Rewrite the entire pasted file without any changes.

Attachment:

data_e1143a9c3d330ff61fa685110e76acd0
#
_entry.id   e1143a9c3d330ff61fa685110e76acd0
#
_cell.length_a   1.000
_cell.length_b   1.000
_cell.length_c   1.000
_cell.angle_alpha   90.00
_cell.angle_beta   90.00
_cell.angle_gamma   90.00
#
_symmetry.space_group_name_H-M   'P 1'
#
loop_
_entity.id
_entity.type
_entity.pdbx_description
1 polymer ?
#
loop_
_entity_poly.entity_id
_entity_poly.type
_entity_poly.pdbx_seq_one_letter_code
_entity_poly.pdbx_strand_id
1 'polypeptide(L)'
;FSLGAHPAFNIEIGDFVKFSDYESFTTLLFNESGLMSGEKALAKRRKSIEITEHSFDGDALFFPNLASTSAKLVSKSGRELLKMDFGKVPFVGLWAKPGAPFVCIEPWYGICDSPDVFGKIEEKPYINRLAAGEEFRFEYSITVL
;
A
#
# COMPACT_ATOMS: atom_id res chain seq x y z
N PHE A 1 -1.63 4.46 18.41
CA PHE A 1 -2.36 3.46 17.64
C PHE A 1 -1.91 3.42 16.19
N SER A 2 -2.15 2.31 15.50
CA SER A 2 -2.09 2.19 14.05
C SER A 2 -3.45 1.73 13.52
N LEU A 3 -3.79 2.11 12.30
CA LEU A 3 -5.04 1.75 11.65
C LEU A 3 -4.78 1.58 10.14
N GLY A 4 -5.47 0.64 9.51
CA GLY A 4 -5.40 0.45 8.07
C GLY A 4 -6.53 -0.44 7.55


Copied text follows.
data_e1143a9c3d330ff61fa685110e76acd0
#
_entry.id   e1143a9c3d330ff61fa685110e76acd0
#
_cell.length_a   1.000
_cell.length_b   1.000
_cell.length_c   1.000
_cell.angle_alpha   90.00
_cell.angle_beta   90.00
_cell.angle_gamma   90.00
#
_symmetry.space_group_name_H-M   'P 1'
#
loop_
_entity.id
_entity.type
_entity.pdbx_description
1 polymer ?
#
loop_
_entity_poly.entity_id
_entity_poly.type
_entity_poly.pdbx_seq_one_letter_code
_entity_poly.pdbx_strand_id
1 'polypeptide(L)'
;FSLGAHPAFNIEIGDFVKFSDYESFTTLLFNESGLMSGEKALAKRRKSIEITEHSFDGDALFFPNLASTSAKLVSKSGRELLKMDFGKVPFVGLWAKPGAPFVCIEPWYGICDSPDVFGKIEEKPYINRLAAGEEFRFEYSITVL
;
A
#
# COMPACT_ATOMS: atom_id res chain seq x y z
N PHE A 1 -1.63 4.46 18.41
CA PHE A 1 -2.36 3.46 17.64
C PHE A 1 -1.91 3.42 16.19
N SER A 2 -2.15 2.31 15.50
CA SER A 2 -2.09 2.19 14.05
C SER A 2 -3.45 1.73 13.52
N LEU A 3 -3.79 2.11 12.30
CA LEU A 3 -5.04 1.75 11.65
C LEU A 3 -4.78 1.58 10.14
N GLY A 4 -5.47 0.64 9.51
CA GLY A 4 -5.40 0.45 8.07
C GLY A 4 -6.53 -0.44 7.55